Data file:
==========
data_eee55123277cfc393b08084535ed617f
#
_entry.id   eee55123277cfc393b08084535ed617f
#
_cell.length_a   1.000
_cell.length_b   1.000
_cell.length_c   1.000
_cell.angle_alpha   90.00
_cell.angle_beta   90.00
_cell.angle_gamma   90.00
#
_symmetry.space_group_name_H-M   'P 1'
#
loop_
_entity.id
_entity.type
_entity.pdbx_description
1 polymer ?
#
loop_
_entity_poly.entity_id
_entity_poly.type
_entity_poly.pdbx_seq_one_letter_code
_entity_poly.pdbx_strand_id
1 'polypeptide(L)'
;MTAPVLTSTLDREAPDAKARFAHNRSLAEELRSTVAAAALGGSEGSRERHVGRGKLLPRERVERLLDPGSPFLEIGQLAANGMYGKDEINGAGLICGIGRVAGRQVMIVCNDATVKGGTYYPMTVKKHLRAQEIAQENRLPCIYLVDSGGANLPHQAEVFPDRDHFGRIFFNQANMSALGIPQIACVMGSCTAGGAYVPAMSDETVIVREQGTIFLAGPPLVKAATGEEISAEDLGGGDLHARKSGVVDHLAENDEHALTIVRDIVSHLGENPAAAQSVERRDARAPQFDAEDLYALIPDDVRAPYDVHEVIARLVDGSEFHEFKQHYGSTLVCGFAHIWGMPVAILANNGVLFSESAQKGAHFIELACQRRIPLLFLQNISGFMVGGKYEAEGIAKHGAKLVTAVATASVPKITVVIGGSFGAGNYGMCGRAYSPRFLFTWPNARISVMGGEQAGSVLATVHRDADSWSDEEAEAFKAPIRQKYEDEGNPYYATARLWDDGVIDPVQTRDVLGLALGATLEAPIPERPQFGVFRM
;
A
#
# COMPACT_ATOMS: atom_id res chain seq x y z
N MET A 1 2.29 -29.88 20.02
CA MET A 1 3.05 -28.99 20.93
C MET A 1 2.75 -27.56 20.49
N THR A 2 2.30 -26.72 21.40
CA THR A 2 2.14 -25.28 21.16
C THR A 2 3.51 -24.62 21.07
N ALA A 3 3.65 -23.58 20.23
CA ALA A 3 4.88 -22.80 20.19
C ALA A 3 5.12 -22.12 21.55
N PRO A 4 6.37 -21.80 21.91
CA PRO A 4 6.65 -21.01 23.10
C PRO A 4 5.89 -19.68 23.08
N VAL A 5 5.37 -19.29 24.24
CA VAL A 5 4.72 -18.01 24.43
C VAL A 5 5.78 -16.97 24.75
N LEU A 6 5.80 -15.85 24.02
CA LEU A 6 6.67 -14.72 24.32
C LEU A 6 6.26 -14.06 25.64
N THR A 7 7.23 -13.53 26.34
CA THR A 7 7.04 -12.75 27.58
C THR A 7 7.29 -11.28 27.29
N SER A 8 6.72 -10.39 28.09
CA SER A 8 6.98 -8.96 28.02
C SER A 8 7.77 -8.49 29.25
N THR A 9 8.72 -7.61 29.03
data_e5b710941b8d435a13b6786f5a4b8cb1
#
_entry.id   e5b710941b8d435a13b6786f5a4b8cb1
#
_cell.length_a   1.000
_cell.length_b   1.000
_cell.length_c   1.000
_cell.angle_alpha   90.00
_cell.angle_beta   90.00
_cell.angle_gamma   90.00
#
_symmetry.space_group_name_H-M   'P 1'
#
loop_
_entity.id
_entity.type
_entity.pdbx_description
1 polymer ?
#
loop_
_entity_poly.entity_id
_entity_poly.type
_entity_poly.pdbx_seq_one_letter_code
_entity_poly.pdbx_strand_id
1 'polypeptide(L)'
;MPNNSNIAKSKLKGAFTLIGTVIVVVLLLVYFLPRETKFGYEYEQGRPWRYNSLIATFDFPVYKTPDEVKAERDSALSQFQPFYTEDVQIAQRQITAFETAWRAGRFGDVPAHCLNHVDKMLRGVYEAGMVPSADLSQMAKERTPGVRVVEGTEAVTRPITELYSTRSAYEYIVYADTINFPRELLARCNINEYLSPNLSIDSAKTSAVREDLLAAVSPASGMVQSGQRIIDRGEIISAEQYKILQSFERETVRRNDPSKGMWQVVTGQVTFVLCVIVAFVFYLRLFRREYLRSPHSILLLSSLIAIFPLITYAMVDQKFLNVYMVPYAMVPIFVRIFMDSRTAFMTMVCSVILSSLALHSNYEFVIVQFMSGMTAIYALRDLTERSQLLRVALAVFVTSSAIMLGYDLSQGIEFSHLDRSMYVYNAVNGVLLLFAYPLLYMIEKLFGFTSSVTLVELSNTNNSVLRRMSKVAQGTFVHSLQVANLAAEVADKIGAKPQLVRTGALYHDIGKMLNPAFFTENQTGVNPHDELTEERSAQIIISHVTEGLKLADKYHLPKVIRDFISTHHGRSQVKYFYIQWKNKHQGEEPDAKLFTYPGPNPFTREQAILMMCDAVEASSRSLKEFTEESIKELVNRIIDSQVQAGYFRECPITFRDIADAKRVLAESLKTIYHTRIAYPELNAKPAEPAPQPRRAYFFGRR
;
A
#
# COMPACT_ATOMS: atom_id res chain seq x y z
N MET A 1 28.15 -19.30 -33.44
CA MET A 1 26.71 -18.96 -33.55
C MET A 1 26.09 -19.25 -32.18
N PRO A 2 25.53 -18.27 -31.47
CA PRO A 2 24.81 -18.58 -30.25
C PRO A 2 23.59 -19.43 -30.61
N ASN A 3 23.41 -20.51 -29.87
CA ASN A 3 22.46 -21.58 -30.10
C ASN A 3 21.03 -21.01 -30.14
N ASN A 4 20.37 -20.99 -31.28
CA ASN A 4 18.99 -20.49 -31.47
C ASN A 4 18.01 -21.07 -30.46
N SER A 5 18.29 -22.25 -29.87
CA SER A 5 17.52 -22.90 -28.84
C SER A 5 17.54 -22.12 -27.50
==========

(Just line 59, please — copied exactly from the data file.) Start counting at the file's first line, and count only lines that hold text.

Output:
#